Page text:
Remix reinterpretations of an artist’s catalogue can be a mixed bag. Usually, the mixes are thrown together, the motive being the record label looking to cash in on former glory as was infamously the case of Talk Talk, who sued when their songs were recycled without their consent. Sometimes, however, the result is special, as in Casino Classics, which breathed new life in the pop brilliance of Saint Etienne. It’s now Depeche Mode‘s turn who are about to release reMixes 2: 81-11. The roster of contributing remixers is impressive: M83, Eric Prydz, Jacques Lu Cont, Digitalism and UNKLE. Here is the remix by one of my favorite artists, Røyksopp, and their take on their 1981 track, Puppets, from Speak & Spell.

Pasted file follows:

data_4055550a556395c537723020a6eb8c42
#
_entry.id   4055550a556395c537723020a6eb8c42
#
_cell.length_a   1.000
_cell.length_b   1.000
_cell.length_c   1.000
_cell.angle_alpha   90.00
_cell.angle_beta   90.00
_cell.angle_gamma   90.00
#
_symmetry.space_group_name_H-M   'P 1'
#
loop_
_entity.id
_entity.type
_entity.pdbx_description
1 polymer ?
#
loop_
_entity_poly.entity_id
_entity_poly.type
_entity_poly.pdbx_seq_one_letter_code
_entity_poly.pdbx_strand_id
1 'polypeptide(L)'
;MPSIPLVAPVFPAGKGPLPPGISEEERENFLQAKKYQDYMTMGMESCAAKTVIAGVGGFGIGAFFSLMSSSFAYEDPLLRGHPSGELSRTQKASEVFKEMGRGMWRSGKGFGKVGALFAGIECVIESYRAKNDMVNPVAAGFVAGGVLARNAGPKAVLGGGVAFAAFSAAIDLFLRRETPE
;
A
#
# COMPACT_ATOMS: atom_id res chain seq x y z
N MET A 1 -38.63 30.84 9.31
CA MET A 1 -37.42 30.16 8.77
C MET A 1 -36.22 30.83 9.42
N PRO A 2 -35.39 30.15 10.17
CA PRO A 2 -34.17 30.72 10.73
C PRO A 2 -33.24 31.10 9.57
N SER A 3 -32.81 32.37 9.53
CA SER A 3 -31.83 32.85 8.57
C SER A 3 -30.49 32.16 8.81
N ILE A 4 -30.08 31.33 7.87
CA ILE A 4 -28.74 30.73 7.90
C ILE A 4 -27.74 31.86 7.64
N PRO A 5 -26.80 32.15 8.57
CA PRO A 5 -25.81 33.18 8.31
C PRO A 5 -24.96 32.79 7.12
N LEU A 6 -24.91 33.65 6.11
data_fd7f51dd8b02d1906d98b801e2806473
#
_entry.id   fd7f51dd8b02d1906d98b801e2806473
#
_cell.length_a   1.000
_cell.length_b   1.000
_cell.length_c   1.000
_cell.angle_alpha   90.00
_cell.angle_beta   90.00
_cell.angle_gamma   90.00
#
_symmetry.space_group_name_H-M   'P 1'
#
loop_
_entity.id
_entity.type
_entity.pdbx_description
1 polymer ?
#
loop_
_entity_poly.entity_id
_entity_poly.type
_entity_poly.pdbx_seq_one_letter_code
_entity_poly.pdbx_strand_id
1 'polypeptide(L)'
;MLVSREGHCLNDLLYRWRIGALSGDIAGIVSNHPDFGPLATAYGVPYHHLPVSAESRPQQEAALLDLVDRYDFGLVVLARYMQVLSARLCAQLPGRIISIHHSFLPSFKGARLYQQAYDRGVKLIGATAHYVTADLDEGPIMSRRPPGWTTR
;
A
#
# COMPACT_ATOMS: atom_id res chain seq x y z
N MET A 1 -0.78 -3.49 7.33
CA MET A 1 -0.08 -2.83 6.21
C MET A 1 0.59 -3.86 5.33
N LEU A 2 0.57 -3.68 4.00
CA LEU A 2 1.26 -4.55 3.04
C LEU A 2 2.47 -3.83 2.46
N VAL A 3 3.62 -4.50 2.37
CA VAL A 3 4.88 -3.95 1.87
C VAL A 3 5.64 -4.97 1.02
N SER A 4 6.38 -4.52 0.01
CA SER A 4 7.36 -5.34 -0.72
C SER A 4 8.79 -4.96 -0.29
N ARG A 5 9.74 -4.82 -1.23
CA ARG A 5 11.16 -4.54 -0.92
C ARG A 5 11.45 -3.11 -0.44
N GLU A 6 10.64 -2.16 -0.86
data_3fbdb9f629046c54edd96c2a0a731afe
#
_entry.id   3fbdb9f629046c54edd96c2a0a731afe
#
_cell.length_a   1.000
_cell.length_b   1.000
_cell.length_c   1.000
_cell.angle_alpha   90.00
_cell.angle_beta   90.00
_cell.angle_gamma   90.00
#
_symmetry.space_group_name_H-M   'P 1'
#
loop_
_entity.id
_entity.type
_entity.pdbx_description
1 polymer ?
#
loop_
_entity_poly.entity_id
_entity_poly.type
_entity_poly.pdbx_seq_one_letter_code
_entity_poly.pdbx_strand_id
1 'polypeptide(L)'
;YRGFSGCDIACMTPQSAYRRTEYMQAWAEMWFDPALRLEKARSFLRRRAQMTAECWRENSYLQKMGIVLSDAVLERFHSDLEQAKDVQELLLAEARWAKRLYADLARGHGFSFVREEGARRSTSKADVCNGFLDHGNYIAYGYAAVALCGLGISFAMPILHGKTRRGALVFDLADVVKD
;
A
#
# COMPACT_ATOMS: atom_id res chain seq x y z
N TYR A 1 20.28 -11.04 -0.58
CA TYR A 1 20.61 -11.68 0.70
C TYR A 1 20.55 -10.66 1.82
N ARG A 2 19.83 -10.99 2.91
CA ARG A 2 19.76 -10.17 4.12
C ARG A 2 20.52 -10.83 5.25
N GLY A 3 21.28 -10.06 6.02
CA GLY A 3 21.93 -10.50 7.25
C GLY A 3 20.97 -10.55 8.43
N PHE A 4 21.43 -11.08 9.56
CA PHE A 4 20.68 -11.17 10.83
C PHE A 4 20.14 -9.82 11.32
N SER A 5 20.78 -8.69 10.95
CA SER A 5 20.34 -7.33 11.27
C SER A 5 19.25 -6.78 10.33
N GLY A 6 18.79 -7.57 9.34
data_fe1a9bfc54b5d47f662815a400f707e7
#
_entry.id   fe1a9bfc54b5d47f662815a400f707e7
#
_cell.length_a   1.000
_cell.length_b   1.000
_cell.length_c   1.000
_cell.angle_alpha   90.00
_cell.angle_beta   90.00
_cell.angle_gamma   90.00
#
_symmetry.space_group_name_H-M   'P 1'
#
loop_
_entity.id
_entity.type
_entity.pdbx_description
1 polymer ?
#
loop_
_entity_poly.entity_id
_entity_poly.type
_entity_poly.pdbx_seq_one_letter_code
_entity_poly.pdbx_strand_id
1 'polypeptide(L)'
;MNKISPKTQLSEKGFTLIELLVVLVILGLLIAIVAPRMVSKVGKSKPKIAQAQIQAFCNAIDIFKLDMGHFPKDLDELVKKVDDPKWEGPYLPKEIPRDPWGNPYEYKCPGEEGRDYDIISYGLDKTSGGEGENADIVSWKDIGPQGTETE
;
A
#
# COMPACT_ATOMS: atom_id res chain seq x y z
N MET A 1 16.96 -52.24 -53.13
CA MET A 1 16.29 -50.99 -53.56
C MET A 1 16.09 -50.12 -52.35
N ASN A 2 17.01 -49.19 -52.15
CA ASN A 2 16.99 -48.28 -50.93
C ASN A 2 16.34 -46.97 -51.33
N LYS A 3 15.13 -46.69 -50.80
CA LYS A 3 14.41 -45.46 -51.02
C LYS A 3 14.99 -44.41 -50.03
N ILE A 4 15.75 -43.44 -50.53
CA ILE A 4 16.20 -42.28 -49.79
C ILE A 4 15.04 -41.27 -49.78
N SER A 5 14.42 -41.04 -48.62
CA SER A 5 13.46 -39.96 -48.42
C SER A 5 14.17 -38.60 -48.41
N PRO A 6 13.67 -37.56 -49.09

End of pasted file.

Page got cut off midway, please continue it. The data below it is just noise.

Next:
Diamond Rings is Canadian singer John O’Regan from Toronto. It’s Not My Party is off his debut album that was released last year. The album has got a lot of buzz and may be worth pursuing if you like this track. I am not sure if the video is a morality tale of what can happen if you go out alone and mix alcohol and dolls, or if it captures the essence of self discovery within the confides of isolation and alienation. But whatever you take from it, it is a beautifully shot although I am not sure why he is singing with a bruised eye when in the video he is hit and is bloodied in the mouth. The video reminds of another video, The Knife‘s, Pass This On, which also features the theme of crossdressing, but instead of a bar, takes place in what appears to be an inhouse rehab center. It may very well be where Diamond Rings will be heading after his night of debauchery. The Knife need no introduction and are truly innovators in electronic music. In addition to The Knife, lead singer Karin Dreijer Andersson has also provided sublime vocal work for Röyksopp and whose side project Fever Ray released one of the most buzzed about albums of last year. So who wins? Ultimately, in this bout the winning blow comes from The Kife because whereas in the Diamond Rings video, crossdressing leads to a bashing, in The Knife’s version, it encourages acceptance and understanding. I guess I am an optimist here, because I think that is ultimately the better message.